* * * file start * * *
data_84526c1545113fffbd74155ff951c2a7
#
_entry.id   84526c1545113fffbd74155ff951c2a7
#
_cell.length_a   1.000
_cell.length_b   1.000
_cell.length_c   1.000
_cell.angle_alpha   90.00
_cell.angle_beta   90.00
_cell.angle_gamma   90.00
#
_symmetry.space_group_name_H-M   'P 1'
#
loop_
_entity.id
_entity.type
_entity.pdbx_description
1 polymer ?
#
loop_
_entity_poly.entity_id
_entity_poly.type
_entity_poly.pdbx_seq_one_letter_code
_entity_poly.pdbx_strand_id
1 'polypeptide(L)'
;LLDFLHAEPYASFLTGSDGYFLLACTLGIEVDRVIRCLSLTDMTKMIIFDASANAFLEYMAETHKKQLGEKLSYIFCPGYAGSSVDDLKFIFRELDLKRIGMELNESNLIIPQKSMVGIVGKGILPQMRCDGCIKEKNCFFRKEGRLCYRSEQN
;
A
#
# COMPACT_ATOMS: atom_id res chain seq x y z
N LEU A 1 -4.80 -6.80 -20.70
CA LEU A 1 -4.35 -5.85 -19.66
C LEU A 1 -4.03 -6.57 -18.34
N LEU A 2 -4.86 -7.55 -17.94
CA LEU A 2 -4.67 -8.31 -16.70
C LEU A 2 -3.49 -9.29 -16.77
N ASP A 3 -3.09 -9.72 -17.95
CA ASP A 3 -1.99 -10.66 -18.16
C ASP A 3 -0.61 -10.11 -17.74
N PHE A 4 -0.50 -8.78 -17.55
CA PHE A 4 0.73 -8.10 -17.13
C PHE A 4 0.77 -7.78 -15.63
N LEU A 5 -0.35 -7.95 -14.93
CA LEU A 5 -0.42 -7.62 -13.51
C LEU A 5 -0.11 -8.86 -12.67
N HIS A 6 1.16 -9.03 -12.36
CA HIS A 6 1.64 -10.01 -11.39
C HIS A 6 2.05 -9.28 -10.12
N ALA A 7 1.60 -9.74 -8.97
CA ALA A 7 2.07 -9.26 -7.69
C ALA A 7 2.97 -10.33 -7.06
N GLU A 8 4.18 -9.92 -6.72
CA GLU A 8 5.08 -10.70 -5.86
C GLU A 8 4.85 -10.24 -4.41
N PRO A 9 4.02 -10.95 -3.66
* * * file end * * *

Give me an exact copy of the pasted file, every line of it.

data_84526c1545113fffbd74155ff951c2a7
#
_entry.id   84526c1545113fffbd74155ff951c2a7
#
_cell.length_a   1.000
_cell.length_b   1.000
_cell.length_c   1.000
_cell.angle_alpha   90.00
_cell.angle_beta   90.00
_cell.angle_gamma   90.00
#
_symmetry.space_group_name_H-M   'P 1'
#
loop_
_entity.id
_entity.type
_entity.pdbx_description
1 polymer ?
#
loop_
_entity_poly.entity_id
_entity_poly.type
_entity_poly.pdbx_seq_one_letter_code
_entity_poly.pdbx_strand_id
1 'polypeptide(L)'
;LLDFLHAEPYASFLTGSDGYFLLACTLGIEVDRVIRCLSLTDMTKMIIFDASANAFLEYMAETHKKQLGEKLSYIFCPGYAGSSVDDLKFIFRELDLKRIGMELNESNLIIPQKSMVGIVGKGILPQMRCDGCIKEKNCFFRKEGRLCYRSEQN
;
A
#
# COMPACT_ATOMS: atom_id res chain seq x y z
N LEU A 1 -4.80 -6.80 -20.70
CA LEU A 1 -4.35 -5.85 -19.66
C LEU A 1 -4.03 -6.57 -18.34
N LEU A 2 -4.86 -7.55 -17.94
CA LEU A 2 -4.67 -8.31 -16.70
C LEU A 2 -3.49 -9.29 -16.77
N ASP A 3 -3.09 -9.72 -17.95
CA ASP A 3 -1.99 -10.66 -18.16
C ASP A 3 -0.61 -10.11 -17.74
N PHE A 4 -0.50 -8.78 -17.55
CA PHE A 4 0.73 -8.10 -17.13
C PHE A 4 0.77 -7.78 -15.63
N LEU A 5 -0.35 -7.95 -14.93
CA LEU A 5 -0.42 -7.62 -13.51
C LEU A 5 -0.11 -8.86 -12.67
N HIS A 6 1.16 -9.03 -12.36
CA HIS A 6 1.64 -10.01 -11.39
C HIS A 6 2.05 -9.28 -10.12
N ALA A 7 1.60 -9.74 -8.97
CA ALA A 7 2.07 -9.26 -7.69
C ALA A 7 2.97 -10.33 -7.06
N GLU A 8 4.18 -9.92 -6.72
CA GLU A 8 5.08 -10.70 -5.86
C GLU A 8 4.85 -10.24 -4.41
N PRO A 9 4.02 -10.95 -3.66